International Fellows visit Corps, Bragg
January 23, 2010
The Army War College's International Fellows Program made a special visit to the XVIII Airborne Corps and Fort Bragg to get a better understanding of how the U.S. Army handles training and preparing its Soldiers for battle, Jan. 10 through 12.
The group, which consisted of foreign officers from six countries, was welcomed by Lt. Gen. Frank Helmick, XVIII Abn. Corps commander, and included a visit to the Mobile Counter-IED Interactive Trainer, and a trip to the range to witness a live-fire exercise.
"This is not a special program, it is an additional program on top of the Army War College curriculum and it's an opportunity to get (the foreign officers) away from the normal classroom environment and to give them a bit of hands-on of the broader Army that we wouldn't be able to (give them) in a normal academic year at the school," said Col. Alpo Portelli, director of the International Fellows Program at the Army War College.
"When they return to the War College, they will share this experience with their fellow International Fellows," said Portelli.
Only six International Fellows were able to make the trip but Portelli is confident the War College be able to offer more foreign officers this opportunity.
"We want to expand to 10 to 12 Soldiers the next time around," Portelli said. "This is the inaugural trip and we will institutionalize it over the course of the year and into the next academic year. This is going to have huge payoff for us.
"We stand shoulder to shoulder with these guys," he added. "They are with us in the coalition and are helping us fight the Global War on Terror. So to be able to bring them to (Fort Bragg) and for them to see firsthand some things that the corps and the 82nd (Airborne Division) are able to do, gives these officers additional tools for their mental tool kit to take with them. So all this really is a wonderful opportunity for these Army War College students."
Getting the opportunity to take a closer look at how the Army trains is an important advantage to the War College students, said Lt. Col. Robert Walker, a student at the Army War College and a Canadian infantry officer.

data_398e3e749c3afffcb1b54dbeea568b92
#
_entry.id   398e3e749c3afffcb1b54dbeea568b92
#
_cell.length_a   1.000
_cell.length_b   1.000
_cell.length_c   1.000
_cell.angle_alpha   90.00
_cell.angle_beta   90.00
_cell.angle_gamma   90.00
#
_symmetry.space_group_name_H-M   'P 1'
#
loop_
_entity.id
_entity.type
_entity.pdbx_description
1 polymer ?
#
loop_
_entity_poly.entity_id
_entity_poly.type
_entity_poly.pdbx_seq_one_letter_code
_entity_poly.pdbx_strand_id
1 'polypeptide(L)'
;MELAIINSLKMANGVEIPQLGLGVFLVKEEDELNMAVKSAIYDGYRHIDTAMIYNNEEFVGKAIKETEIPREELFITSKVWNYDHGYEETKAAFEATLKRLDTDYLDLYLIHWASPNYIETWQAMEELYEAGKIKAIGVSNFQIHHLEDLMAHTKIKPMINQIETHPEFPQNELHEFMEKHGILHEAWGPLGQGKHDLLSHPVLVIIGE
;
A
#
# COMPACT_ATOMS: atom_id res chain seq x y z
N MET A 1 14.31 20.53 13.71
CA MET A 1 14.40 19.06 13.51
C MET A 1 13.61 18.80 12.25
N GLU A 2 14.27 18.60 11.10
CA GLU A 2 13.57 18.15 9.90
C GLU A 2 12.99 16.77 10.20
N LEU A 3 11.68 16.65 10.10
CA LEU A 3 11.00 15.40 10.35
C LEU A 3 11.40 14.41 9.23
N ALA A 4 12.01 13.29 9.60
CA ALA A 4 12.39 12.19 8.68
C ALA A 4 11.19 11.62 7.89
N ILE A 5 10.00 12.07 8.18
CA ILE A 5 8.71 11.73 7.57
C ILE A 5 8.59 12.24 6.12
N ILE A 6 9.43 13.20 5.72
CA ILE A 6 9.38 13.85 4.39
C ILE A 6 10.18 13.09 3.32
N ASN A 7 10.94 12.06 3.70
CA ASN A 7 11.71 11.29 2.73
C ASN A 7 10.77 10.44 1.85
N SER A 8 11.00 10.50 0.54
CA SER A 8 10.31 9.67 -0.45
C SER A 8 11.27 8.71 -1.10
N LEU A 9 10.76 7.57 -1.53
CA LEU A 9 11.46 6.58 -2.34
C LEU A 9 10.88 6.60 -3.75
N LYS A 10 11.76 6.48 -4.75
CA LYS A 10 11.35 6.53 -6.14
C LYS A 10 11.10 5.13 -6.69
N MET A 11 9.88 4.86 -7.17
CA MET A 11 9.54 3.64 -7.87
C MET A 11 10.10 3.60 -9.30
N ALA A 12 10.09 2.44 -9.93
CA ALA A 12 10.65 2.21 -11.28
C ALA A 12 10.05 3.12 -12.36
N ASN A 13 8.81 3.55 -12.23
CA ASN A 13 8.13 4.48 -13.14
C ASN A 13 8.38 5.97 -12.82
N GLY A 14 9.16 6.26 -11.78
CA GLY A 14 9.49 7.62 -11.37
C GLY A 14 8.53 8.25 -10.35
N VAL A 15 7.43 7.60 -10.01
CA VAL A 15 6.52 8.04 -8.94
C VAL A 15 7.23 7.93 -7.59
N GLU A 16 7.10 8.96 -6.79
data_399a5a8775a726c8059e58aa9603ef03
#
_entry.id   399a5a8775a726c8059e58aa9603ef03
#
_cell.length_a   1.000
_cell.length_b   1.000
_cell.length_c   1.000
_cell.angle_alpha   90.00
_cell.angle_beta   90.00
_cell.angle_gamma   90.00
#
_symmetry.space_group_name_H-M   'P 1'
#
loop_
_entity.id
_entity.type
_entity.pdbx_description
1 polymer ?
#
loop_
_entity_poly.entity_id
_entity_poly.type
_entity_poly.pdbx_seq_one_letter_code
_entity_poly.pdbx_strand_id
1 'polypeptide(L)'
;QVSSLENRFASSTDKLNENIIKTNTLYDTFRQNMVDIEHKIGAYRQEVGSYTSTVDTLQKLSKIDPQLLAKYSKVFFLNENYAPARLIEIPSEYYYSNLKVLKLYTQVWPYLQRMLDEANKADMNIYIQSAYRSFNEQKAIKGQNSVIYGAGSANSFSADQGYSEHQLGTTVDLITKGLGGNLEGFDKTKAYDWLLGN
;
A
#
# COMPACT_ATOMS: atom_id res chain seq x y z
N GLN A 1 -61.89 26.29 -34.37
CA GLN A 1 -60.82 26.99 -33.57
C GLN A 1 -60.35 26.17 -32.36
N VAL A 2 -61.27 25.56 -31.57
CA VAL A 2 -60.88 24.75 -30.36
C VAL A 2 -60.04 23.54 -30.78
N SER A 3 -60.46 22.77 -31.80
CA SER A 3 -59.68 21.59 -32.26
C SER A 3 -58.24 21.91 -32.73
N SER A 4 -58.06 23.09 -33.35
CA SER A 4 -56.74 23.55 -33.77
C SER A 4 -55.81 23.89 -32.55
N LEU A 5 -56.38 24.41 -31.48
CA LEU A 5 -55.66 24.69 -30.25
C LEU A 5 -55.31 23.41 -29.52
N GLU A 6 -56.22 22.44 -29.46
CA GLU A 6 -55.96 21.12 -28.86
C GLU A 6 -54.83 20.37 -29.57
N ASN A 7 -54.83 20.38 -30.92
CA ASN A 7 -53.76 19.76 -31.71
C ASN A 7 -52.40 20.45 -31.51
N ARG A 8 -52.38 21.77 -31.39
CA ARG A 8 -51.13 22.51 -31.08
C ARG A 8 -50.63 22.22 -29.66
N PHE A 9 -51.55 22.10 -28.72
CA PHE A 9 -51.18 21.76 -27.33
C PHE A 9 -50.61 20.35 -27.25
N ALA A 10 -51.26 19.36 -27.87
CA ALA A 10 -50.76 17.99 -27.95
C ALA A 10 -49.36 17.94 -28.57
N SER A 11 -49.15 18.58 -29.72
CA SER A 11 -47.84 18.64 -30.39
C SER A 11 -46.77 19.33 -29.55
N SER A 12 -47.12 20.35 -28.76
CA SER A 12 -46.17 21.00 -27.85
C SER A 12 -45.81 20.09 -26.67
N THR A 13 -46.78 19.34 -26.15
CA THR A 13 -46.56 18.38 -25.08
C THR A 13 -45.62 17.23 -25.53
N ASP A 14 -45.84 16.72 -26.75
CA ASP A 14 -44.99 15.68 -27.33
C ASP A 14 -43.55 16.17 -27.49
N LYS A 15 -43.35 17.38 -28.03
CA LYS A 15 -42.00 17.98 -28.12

"This is an important trip because this gives us a better appreciation of the United States Army and it's structure, it's command and control, mission and how the Army trains and prepares their Soldiers for battle," Walker said.
"Each one of the officers from the International Fellows at the War College comes from different military cultures, different capabilities and have different experiences," he said.
"We each have different ideas as to what needs or should be done," Walker added. "With these coalition countries having soldiers in Iraq and Afghanistan, we do a lot of the same training and use the same equipment, but it's good to see how the United States Army is conducting training and fighting as the preeminent force out there."
Walker also said he received a vast amount of knowledge to share with the other International Fellows who were unable to attend the Fort Bragg trip.
"When we return to the Army War College, we are going to cover the highlights of the training and key issues the XVIII Airborne Corps is undertaking right now," he said. "Forceful entry has been a big key issue and also mobile counter IED trainer we visited was really interesting. I've never seen anything like that before and it's something we should really talk about with our peers. It would be extremely useful for them as well."
The trip to Fort Bragg was deemed a success by the International Fellows and Portelli. As the school year goes on, Portelli and company will continue their efforts to give the International Fellows more hands-on Army training.
"This is new training aid and all the other service chiefs have jumped on the bandwagon and have directed their war colleges to institute the same kind of program," Portelli said. "This program assists the foreign chiefs of staff of the army in the professionalization and education of their senior officers who come through our War College," Portelli said. "We will continue to grow our baseline program as others mirror our efforts. We are at 50 officers from 49 different countries and over the next three years, we will grow that to over 80 countries.
"Our goal is to give all of them the same chance to experience the Army like these six have."